Photo: Photo by Jakob Polacsek / Thyssen-Bornemisza Art Contemporary

Yasunao Tone


A dense, hard, immersive, chaotic spatial performance in sound: a momentary gap in consciousness, free of order or decision.


Yasunao Tone is in our opinion one of the great media artists of the last 50 years and one of the great musicians working within a practice of conceptualism.   In the 60’s he was involved with the politicized, social interventions of the Hi-Red Center and Team Random (the first computer art group in Japan).  He was a founding member of Group Ongaku, the very first experimental music group in Japan (other members incl: Takehisa Kosugi, Mieko Shiomi), an active member of Fluxus and has lived and worked in New York since the early 70’s. 



Tone’s conceptual music projects, which concern themselves with technical ideas of error, malfunctions, misreading and transformation (how a CD can be misread by doctoring it with tape, how the imaginary sound of MP3 files being misread can technologically be heard, how ancient Chinese poetry can be visually read as sound…), put just about all other computer music of the last 30 years to shame.  (In our own constellation of computer music heroes, there’s Tone and Maryanne Amacher right there at the top).   His works are beautiful in their harshness: often devoid of regular rhythm, melody, harmony, they foreground unpredictable and unknowable sound.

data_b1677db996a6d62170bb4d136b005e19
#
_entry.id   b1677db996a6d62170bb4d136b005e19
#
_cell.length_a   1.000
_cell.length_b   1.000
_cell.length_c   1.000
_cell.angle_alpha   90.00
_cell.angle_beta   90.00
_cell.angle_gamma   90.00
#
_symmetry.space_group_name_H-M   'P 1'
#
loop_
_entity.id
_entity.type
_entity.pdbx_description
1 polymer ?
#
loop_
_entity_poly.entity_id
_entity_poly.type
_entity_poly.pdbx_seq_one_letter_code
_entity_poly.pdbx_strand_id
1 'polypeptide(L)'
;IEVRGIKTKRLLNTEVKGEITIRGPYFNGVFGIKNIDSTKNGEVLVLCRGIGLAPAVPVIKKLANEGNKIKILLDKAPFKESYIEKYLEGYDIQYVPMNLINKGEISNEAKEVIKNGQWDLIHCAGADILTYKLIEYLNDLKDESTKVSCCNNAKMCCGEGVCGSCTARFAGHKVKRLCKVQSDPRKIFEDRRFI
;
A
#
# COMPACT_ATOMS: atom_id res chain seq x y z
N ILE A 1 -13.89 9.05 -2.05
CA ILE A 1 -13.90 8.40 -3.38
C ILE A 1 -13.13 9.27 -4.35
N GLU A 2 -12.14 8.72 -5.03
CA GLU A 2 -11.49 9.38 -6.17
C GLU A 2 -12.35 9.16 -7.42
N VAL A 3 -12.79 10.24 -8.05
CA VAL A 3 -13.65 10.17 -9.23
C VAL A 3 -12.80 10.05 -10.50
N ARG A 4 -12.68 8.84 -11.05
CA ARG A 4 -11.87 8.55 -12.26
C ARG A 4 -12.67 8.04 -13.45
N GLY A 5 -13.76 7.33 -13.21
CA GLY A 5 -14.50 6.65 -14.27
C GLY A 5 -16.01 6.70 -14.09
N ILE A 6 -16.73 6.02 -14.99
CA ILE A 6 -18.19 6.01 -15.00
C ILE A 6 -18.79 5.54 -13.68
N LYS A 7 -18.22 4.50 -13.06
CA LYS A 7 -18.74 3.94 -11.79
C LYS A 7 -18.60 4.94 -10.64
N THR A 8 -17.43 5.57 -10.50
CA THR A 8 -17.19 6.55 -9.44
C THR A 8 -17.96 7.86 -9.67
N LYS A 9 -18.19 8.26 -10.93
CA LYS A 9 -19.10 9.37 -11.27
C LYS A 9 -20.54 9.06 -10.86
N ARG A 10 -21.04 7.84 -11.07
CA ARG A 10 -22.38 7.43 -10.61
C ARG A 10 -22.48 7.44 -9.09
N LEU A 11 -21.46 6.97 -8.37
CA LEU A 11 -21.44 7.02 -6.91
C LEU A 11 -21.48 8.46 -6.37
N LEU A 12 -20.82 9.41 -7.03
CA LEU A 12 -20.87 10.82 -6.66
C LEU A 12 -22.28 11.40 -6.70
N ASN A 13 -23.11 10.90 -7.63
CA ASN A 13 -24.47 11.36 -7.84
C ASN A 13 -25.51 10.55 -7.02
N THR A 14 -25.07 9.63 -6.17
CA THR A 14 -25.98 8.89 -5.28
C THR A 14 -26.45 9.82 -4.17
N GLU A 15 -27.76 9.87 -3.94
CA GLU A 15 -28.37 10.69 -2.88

Paramedia is a dense, immersive environment constructed using 8 speaker stacks and custom-built hardware that splits multiple pre-prepared sound sources by their frequency, each speaker stack receives any sound produced within it’s designated frequency range, creating a split, spatial, aurally disjointed and hallucinatory experience.



"Machines are designed not to make mistakes…in our behaviour we often make mistakes, so why not machines also? I added that reality to it. So, it's not destruction but an addition."


Tone’s performances are some of the most compelling examples of a congnitive experience in sound that we can think of.  Never a demonstration of (philosophical) concepts, rather (and much more seductively) they are always a process that causes the listener to think (in a specific way and along the lines of Tone’s own inquiry).  They are not a thinking about a concept, or an allegory that points to that concept: instead, they use the specific ontological vagueness of sound (something that is both material and immaterial) to cause us to think in a way analogous to the ideas that Tone’s interested in.  This is both super sophisticated and accessible; bypassing any kind of equivocation about whether we want to think in this way, and setting up a situation where we simply cannot help but think in this way.


Kinds of listening involved

Blackout - to hear in a momentary gap, clear of consciousness and decision-making.

De-control - to hear an abandonment of order.

  • Audio

    Credits / license
    • CC BY-NC-ND 4.0

  • Video